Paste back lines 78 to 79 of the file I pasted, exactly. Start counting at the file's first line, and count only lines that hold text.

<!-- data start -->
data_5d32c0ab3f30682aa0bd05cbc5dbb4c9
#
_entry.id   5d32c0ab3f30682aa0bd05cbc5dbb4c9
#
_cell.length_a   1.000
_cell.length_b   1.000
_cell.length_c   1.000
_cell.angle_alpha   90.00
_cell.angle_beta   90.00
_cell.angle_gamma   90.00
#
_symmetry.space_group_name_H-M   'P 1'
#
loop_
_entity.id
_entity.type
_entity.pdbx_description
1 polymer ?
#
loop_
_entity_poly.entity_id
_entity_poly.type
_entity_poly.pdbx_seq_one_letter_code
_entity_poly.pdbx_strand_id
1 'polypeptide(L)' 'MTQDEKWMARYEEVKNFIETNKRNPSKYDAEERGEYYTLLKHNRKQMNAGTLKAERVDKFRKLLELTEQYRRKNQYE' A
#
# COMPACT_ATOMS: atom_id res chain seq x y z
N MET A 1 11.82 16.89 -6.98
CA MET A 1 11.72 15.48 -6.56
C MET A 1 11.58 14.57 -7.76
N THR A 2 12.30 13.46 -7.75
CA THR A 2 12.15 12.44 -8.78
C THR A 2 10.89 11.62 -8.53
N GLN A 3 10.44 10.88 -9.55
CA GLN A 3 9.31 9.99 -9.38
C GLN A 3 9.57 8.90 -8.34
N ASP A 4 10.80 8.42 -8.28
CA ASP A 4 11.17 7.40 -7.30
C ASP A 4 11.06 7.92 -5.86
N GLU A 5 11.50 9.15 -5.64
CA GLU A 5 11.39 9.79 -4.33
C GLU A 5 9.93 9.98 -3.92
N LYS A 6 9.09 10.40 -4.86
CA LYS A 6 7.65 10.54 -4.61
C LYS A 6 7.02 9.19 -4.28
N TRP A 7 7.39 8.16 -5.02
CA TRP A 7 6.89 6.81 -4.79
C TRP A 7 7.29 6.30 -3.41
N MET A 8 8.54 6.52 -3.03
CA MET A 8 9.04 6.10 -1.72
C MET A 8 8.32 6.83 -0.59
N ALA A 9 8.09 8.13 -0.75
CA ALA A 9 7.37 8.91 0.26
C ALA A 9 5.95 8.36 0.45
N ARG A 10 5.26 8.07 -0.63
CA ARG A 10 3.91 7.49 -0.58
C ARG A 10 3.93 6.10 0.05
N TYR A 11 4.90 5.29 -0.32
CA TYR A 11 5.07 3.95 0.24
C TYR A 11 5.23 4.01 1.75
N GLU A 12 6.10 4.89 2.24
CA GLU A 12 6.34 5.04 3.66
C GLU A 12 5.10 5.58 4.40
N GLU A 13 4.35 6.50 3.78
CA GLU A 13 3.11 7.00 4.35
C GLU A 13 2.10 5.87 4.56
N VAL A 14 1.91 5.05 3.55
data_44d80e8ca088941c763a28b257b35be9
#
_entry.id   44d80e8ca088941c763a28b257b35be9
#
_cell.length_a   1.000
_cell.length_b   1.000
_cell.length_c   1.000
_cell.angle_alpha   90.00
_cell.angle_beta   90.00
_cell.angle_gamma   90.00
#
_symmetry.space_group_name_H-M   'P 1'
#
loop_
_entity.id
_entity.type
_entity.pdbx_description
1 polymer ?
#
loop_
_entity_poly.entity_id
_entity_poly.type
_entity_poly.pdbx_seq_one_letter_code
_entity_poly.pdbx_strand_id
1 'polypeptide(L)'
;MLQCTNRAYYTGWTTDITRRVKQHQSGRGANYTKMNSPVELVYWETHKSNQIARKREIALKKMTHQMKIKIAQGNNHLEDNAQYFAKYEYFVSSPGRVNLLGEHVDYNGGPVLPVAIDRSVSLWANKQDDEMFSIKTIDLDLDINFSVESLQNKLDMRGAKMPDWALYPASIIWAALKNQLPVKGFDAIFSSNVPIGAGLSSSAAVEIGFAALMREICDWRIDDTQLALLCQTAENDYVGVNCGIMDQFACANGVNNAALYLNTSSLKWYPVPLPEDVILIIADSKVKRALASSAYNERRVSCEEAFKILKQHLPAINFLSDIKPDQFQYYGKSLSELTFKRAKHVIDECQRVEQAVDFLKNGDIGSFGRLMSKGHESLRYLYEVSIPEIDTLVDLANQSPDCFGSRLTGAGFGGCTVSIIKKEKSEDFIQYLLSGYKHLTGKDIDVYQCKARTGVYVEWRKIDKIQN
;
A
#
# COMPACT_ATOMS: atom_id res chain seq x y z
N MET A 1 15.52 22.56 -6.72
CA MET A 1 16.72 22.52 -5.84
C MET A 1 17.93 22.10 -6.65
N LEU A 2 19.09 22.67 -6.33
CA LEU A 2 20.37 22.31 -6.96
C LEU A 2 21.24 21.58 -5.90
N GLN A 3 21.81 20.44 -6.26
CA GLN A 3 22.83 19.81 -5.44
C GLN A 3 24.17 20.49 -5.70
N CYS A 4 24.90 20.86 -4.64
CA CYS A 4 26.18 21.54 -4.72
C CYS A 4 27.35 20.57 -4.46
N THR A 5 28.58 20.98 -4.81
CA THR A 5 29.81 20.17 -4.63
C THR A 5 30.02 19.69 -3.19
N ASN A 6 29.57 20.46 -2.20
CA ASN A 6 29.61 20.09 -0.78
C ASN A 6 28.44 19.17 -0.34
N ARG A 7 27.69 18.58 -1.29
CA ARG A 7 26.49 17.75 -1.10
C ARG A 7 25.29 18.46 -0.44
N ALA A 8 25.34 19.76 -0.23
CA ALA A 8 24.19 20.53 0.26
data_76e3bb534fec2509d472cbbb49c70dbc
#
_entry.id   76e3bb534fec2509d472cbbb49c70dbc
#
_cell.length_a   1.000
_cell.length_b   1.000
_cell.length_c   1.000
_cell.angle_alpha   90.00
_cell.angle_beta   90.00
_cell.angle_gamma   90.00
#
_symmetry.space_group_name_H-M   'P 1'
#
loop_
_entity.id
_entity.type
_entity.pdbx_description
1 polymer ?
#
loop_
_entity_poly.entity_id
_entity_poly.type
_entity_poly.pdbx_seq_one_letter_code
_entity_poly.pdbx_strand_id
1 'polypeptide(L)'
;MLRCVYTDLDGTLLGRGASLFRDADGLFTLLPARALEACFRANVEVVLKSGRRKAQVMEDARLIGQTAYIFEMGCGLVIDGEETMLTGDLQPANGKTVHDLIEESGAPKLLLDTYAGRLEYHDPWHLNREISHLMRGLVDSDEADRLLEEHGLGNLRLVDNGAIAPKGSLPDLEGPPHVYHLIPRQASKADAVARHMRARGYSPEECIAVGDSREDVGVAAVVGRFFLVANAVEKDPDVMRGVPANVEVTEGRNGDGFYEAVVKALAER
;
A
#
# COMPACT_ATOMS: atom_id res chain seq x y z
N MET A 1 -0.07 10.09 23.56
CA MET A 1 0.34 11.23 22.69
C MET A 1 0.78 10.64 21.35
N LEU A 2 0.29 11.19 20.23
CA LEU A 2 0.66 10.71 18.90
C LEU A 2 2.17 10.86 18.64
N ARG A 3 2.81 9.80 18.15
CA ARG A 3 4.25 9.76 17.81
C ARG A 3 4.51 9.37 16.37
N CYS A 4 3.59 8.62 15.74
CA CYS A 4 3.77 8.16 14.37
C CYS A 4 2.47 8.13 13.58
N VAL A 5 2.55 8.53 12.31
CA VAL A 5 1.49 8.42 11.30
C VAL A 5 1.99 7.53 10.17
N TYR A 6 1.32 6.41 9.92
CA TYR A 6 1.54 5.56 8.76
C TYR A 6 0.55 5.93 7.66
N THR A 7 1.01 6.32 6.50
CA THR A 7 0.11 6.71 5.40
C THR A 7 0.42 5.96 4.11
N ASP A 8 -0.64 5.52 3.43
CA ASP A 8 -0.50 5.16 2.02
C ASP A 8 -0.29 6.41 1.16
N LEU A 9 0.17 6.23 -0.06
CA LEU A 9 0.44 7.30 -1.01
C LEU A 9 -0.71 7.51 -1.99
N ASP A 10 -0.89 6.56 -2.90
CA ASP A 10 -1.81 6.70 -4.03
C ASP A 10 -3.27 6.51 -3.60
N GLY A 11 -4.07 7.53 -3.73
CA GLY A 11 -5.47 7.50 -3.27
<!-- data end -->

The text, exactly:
#
_symmetry.space_group_name_H-M   'P 1'